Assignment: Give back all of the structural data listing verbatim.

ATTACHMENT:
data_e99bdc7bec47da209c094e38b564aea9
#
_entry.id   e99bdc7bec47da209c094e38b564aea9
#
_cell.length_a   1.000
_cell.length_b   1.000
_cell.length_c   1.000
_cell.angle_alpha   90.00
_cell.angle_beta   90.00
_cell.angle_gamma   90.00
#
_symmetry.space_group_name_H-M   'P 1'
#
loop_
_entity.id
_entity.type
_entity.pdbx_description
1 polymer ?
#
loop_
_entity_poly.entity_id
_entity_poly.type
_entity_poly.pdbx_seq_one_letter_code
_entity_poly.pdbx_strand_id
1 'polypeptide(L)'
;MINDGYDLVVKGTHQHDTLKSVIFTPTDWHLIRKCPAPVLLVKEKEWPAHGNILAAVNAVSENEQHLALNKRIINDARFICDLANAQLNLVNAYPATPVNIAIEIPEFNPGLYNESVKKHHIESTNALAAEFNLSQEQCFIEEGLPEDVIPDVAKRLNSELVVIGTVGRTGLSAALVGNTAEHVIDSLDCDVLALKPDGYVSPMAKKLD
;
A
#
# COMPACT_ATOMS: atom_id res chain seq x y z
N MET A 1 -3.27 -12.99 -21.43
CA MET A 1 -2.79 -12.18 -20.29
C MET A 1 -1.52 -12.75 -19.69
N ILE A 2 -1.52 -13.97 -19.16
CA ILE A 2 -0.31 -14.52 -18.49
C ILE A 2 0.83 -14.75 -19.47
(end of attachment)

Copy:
data_e99bdc7bec47da209c094e38b564aea9
#
_entry.id   e99bdc7bec47da209c094e38b564aea9
#
_cell.length_a   1.000
_cell.length_b   1.000
_cell.length_c   1.000
_cell.angle_alpha   90.00
_cell.angle_beta   90.00
_cell.angle_gamma   90.00
#
_symmetry.space_group_name_H-M   'P 1'
#
loop_
_entity.id
_entity.type
_entity.pdbx_description
1 polymer ?
#
loop_
_entity_poly.entity_id
_entity_poly.type
_entity_poly.pdbx_seq_one_letter_code
_entity_poly.pdbx_strand_id
1 'polypeptide(L)'
;MINDGYDLVVKGTHQHDTLKSVIFTPTDWHLIRKCPAPVLLVKEKEWPAHGNILAAVNAVSENEQHLALNKRIINDARFICDLANAQLNLVNAYPATPVNIAIEIPEFNPGLYNESVKKHHIESTNALAAEFNLSQEQCFIEEGLPEDVIPDVAKRLNSELVVIGTVGRTGLSAALVGNTAEHVIDSLDCDVLALKPDGYVSPMAKKLD
;
A
#
# COMPACT_ATOMS: atom_id res chain seq x y z
N MET A 1 -3.27 -12.99 -21.43
CA MET A 1 -2.79 -12.18 -20.29
C MET A 1 -1.52 -12.75 -19.69
N ILE A 2 -1.52 -13.97 -19.16
CA ILE A 2 -0.31 -14.52 -18.49
C ILE A 2 0.83 -14.75 -19.47